There are few green spaces left in London that quite retain an air of secrecy and other-worldliness like Holland Park. Nestled between Kensington High Street and Notting Hill, at first sight the park’s walled exterior seems almost to shield it from the inclemency of city life. Inside, the footpaths meander around dense thickets of bush and woodland. Even in the icy grip of winter – when we visited – the park was dubbed with a marvellous mix of birdsong. To the untrained ear, bird calls probably resemble little more than a cacophony; but with patience and mindfulness they begin to unveil a world that still dances to the rhythm of the seasons and beats to a tune before time. At the heart of the park is the little known Kyoto Peace Garden – a sanctuary for silence-seekers and a fine example of a traditional Japanese water garden. The garden and surrounds are also home to a flock of peacocks which add to the sense of exoticness unique to the park.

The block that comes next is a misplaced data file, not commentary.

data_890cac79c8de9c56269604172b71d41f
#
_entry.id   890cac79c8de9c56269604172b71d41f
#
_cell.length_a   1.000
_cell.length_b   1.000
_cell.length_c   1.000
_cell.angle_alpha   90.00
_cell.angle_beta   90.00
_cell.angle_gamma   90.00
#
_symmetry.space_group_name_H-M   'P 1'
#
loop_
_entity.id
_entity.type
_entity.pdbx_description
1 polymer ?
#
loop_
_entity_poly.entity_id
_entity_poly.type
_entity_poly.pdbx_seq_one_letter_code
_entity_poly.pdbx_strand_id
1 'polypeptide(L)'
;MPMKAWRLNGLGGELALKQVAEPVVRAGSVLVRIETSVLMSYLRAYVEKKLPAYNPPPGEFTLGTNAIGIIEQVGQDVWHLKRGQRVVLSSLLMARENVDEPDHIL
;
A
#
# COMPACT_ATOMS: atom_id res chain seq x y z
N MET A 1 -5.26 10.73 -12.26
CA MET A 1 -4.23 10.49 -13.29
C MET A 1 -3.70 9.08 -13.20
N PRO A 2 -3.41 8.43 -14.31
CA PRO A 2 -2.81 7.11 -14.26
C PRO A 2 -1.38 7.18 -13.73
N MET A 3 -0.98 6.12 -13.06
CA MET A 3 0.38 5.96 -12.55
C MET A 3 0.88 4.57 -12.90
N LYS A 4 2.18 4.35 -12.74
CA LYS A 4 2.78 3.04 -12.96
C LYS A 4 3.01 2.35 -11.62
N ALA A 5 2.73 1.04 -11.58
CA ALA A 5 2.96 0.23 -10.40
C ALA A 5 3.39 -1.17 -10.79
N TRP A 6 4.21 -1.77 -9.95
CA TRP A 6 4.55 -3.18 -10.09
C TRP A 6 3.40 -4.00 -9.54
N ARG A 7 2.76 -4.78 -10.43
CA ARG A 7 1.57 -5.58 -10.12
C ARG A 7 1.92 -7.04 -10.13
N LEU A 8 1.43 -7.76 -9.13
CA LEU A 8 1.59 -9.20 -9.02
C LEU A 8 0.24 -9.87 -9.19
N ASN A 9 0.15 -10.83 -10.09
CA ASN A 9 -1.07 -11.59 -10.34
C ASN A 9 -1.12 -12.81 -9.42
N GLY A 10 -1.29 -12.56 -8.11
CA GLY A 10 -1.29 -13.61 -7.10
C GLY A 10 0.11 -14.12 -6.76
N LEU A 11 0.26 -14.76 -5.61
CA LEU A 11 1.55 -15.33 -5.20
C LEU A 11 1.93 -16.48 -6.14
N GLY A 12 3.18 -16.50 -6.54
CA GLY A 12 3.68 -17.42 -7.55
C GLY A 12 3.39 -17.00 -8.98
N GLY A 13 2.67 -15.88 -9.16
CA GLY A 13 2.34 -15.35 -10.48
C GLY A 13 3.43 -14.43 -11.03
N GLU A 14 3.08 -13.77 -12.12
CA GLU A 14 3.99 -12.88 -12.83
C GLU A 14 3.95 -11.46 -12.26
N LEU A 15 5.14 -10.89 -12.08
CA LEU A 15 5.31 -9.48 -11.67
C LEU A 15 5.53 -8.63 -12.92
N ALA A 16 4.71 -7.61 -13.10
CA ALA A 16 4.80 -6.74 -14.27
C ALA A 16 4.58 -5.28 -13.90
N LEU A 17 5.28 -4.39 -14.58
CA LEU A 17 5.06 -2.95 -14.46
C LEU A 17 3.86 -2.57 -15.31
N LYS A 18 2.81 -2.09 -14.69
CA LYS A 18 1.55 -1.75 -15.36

In the afternoon we paid a brief visit to the Natural History Museum. As impressive as the extent of its collections is the museum’s architectural splendour. The front façade and entrance hall is perhaps one of the finest of any building in the UK – and a fitting monument to Victorian extravagance. Highlights of the visit included the life size replica of a blue whale spanning 30m in length across the museum’s mammalian hall.
Technical details: Sony a850 with Tokina 19-35mm lens.